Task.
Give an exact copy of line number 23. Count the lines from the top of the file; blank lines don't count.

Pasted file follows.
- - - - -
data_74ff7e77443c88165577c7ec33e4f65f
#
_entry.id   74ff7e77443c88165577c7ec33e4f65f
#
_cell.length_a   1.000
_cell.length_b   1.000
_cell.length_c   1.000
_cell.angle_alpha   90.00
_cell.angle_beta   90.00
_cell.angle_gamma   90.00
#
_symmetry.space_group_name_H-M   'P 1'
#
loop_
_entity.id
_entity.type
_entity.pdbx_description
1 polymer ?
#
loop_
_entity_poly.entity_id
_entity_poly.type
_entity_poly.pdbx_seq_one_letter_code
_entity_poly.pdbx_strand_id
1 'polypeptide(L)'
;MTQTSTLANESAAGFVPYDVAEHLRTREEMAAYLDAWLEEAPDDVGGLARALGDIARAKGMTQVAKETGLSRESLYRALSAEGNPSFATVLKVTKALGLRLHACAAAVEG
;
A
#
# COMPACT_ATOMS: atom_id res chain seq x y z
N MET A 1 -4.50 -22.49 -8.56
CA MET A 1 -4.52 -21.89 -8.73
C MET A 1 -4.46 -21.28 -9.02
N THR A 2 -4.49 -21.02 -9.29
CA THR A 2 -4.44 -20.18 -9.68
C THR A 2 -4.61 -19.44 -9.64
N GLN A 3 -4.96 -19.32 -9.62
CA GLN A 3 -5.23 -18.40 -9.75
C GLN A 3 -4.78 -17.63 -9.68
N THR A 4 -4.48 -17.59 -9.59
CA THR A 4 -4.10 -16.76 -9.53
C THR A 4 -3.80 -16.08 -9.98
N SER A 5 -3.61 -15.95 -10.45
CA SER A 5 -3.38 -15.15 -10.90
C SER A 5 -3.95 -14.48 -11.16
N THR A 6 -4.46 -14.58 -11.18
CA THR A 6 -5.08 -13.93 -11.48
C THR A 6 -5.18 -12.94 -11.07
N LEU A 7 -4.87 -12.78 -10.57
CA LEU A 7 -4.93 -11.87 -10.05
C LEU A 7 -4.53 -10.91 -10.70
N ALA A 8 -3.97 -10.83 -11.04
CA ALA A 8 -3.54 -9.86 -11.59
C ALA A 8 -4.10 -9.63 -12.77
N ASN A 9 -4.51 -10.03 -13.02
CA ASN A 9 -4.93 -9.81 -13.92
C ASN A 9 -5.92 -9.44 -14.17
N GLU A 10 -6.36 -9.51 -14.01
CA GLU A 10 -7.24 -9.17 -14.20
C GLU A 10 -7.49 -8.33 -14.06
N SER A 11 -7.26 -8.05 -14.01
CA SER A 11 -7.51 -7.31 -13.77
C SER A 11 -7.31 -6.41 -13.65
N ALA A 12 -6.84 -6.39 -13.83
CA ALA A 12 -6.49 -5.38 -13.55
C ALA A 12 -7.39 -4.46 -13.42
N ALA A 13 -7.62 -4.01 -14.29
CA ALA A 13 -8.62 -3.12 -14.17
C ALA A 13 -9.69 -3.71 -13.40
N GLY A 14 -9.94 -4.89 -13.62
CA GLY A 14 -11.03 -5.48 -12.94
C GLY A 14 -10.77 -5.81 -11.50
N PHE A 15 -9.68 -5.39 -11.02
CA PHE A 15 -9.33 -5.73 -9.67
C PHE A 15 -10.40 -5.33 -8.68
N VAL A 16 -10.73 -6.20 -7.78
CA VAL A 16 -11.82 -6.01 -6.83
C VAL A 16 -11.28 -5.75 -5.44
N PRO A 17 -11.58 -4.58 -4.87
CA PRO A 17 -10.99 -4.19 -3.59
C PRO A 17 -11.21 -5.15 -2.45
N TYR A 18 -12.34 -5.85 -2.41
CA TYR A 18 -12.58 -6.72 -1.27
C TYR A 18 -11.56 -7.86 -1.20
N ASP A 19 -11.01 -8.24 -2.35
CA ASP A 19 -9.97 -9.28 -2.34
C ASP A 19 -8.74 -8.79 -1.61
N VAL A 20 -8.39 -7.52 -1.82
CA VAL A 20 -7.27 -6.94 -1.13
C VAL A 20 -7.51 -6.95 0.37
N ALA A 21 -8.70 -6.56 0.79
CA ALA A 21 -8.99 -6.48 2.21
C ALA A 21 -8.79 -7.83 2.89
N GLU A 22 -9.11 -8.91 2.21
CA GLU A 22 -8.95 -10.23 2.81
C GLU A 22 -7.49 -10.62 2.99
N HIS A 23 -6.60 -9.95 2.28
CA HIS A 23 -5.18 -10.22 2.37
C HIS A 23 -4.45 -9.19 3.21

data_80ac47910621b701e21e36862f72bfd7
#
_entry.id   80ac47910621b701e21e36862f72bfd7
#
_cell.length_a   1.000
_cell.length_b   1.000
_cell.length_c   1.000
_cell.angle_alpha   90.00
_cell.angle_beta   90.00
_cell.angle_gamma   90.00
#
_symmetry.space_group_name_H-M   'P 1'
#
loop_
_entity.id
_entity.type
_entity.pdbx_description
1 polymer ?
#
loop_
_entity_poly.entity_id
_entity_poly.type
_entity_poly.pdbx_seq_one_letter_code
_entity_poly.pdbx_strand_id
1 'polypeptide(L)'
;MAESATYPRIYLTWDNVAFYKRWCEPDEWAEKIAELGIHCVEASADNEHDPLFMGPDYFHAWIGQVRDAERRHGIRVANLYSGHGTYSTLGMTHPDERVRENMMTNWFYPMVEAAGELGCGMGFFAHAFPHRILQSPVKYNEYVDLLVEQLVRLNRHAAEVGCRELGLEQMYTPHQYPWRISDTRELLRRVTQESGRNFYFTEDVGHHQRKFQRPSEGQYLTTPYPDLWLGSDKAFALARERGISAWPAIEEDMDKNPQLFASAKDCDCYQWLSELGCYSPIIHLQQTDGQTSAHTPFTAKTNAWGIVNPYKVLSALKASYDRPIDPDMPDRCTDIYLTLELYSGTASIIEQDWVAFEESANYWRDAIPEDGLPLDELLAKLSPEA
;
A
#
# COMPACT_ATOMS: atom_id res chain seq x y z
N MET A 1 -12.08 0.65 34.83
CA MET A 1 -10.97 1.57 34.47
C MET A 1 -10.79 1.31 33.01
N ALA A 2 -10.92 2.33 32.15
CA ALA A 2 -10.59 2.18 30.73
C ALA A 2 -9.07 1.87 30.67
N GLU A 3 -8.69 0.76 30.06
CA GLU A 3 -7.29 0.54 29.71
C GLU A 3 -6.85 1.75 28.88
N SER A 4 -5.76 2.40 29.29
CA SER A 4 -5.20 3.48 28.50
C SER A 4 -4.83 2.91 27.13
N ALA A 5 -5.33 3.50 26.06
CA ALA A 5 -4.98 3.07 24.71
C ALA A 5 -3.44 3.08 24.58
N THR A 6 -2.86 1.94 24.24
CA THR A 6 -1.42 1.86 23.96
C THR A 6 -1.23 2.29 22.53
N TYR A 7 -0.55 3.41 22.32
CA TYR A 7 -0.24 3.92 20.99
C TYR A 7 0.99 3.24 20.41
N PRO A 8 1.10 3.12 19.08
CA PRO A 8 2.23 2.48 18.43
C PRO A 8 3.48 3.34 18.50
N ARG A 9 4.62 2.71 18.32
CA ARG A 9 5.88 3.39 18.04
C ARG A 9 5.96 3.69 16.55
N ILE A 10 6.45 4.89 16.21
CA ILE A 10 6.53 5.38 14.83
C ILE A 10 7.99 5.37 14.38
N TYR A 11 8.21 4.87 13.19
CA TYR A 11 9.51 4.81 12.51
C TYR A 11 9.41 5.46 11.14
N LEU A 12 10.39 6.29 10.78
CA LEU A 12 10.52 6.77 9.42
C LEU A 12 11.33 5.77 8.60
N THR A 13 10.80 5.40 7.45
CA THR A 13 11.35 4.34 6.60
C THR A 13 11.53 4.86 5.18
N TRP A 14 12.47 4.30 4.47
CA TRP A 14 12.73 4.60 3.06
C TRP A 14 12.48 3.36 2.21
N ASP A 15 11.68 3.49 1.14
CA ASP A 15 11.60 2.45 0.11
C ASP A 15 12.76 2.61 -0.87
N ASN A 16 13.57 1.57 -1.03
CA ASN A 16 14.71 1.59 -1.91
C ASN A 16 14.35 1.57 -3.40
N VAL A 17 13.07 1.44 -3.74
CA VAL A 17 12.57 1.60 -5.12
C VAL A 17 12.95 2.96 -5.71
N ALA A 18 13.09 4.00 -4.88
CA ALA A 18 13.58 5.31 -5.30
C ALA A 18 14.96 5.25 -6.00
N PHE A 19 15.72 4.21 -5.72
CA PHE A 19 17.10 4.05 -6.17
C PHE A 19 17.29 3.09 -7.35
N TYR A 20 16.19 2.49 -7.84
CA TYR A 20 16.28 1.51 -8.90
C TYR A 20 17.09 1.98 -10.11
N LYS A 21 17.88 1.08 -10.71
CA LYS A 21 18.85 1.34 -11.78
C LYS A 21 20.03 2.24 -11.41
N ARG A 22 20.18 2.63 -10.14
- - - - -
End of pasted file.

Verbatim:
_entity_poly.pdbx_seq_one_letter_code